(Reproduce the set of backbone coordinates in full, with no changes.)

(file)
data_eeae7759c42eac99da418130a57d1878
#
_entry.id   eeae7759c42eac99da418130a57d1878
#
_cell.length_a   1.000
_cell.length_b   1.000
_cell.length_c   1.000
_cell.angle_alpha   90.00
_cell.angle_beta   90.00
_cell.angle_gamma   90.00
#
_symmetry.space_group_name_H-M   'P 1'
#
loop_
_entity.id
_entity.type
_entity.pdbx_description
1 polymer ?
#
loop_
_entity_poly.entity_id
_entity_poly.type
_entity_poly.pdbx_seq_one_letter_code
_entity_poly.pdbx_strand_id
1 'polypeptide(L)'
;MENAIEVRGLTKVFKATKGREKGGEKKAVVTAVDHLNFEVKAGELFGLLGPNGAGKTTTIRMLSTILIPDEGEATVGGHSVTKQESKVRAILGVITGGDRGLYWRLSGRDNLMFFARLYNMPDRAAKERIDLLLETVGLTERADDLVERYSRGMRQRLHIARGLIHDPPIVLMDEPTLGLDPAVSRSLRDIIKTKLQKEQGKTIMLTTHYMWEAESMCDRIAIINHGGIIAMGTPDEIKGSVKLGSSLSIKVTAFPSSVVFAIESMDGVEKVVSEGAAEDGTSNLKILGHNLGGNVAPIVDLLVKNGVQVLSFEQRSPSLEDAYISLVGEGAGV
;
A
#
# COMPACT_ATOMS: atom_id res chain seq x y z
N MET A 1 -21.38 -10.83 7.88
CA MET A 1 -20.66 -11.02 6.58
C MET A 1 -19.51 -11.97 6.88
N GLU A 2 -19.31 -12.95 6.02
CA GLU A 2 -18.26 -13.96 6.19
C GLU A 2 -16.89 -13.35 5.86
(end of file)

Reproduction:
data_eeae7759c42eac99da418130a57d1878
#
_entry.id   eeae7759c42eac99da418130a57d1878
#
_cell.length_a   1.000
_cell.length_b   1.000
_cell.length_c   1.000
_cell.angle_alpha   90.00
_cell.angle_beta   90.00
_cell.angle_gamma   90.00
#
_symmetry.space_group_name_H-M   'P 1'
#
loop_
_entity.id
_entity.type
_entity.pdbx_description
1 polymer ?
#
loop_
_entity_poly.entity_id
_entity_poly.type
_entity_poly.pdbx_seq_one_letter_code
_entity_poly.pdbx_strand_id
1 'polypeptide(L)'
;MENAIEVRGLTKVFKATKGREKGGEKKAVVTAVDHLNFEVKAGELFGLLGPNGAGKTTTIRMLSTILIPDEGEATVGGHSVTKQESKVRAILGVITGGDRGLYWRLSGRDNLMFFARLYNMPDRAAKERIDLLLETVGLTERADDLVERYSRGMRQRLHIARGLIHDPPIVLMDEPTLGLDPAVSRSLRDIIKTKLQKEQGKTIMLTTHYMWEAESMCDRIAIINHGGIIAMGTPDEIKGSVKLGSSLSIKVTAFPSSVVFAIESMDGVEKVVSEGAAEDGTSNLKILGHNLGGNVAPIVDLLVKNGVQVLSFEQRSPSLEDAYISLVGEGAGV
;
A
#
# COMPACT_ATOMS: atom_id res chain seq x y z
N MET A 1 -21.38 -10.83 7.88
CA MET A 1 -20.66 -11.02 6.58
C MET A 1 -19.51 -11.97 6.88
N GLU A 2 -19.31 -12.95 6.02
CA GLU A 2 -18.26 -13.96 6.19
C GLU A 2 -16.89 -13.35 5.86